"Ooo, there's a fireplace!" That's usually the first comment made by anyone who walks into a room with a fireplace. The idea of a cozy, warm fire on a cold winter's night holds a lot of appeal. The question then becomes, can you get your fire started? Sure, you can drop in one of those pre-fab logs that will instantly go to blazes. The problem with these "logs" is that they leave a creosote build-up in your chimney (which is bad) and they smell like burning candle wax. Forget the shortcuts.
Here then is the only guide you'll ever need to build the perfect fireplace fire every time. Spoiler Alert: you'll be turning this fire upside down.
Step 1 - Clean Your Chimney
If this is the first fire of the season then you want to make sure you've cleaned out the chimney before striking a match. There's no telling what kind of bird's nests, leaves, and other debris could have gathered over the summer. Best to have it cleared by a professional sweep.
Step 2 - Open Your Damper
Every fireplace has a damper. This keeps the cold air out. However, if the damper is closed when your start your fire then it will also keep the smoke in. It's a rookie mistake.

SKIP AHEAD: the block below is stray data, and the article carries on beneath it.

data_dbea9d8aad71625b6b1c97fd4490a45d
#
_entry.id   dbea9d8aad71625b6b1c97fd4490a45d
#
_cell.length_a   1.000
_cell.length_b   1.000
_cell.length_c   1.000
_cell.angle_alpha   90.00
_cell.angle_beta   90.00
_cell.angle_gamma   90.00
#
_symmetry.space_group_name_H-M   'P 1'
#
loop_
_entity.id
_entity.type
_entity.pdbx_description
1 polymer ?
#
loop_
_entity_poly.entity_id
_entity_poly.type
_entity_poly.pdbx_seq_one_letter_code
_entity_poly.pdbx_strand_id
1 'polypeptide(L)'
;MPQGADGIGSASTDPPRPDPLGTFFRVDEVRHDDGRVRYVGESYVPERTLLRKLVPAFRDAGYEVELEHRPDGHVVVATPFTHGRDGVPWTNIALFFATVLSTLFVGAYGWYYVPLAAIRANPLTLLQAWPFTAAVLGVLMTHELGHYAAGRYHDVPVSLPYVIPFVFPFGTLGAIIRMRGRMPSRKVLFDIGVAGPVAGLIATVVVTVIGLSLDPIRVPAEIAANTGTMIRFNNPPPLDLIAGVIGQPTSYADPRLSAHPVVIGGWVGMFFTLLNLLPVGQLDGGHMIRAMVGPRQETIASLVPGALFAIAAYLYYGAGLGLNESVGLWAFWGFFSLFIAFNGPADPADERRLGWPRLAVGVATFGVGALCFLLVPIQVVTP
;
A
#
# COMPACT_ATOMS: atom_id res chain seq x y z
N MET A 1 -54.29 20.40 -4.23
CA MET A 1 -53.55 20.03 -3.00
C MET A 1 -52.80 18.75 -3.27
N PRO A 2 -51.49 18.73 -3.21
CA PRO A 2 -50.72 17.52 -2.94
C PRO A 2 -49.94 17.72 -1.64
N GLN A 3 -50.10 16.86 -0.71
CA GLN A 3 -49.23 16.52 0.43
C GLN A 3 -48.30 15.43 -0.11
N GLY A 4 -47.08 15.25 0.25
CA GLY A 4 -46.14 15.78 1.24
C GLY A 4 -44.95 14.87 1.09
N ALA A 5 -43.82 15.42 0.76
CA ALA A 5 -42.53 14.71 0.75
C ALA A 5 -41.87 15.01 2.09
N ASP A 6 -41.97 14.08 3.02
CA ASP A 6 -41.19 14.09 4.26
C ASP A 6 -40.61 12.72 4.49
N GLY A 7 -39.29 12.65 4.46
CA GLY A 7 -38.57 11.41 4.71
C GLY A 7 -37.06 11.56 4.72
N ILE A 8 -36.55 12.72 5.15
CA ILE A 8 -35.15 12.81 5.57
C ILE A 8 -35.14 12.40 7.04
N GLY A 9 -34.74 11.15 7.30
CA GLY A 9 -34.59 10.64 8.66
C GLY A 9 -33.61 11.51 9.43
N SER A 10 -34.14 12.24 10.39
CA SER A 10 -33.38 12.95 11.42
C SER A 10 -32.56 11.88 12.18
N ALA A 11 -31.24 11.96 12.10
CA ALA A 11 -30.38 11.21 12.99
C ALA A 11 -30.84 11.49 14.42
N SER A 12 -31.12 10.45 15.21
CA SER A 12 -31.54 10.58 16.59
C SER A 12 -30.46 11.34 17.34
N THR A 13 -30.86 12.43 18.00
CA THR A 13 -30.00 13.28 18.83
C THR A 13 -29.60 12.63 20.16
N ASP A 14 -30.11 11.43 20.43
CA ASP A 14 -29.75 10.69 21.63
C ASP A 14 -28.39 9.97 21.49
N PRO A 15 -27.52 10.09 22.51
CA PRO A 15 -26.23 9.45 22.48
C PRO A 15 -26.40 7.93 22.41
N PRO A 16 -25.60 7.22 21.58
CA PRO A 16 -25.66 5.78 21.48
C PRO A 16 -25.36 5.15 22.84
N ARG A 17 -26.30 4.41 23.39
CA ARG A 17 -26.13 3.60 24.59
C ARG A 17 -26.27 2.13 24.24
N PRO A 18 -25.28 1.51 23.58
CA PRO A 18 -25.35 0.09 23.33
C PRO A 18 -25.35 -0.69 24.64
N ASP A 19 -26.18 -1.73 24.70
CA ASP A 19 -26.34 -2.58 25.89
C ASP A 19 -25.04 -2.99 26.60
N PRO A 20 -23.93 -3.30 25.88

Step 3 - Prime Your Flue
This is primarily for chimneys built on home exteriors, but it's a step even veteran firestarters might not know. When the temperature drops, those chimneys can get downright frigid. That chilly air flows into your home when the damper is opened. To reverse the effect, light a rolled-up newspaper and hold it up into the damper. You'll know you've warmed up the chimney when the draft starts flowing up instead of down. What you've got then is a primed flue.
Step 4 - Keep Your Ash Bed
Yes, you should clean out your fireplace but leave behind a 1 to 2-inch ash bed for proper insulation. If you're starting clean, don't worry. You can either make a go without the ash for the first fire or "borrow" some ash from your BBQ.
Step 5 - Build Your Upside Down Log Pile
You read that right: upside down. The traditional method of building a fireplace fire is to place kindling at the bottom, light it up and then pile heavy logs on top. Forget that. Instead, place your heavy logs in the bottom of your fireplace. Push them tight together without any space. Add a layer of smaller logs on top running in the opposite direction.
On top of that, place your kindling. This can be the same kind of twigs, paper, or sawdust. Light that. What happens next is those embers will drift down to the other logs and set them ablaze. This is why you want to keep everything tightly packed. You have to be a little patient with this method as it might take up to 20 minutes to get the fire going. Once it does start, you won't have to touch it for hours.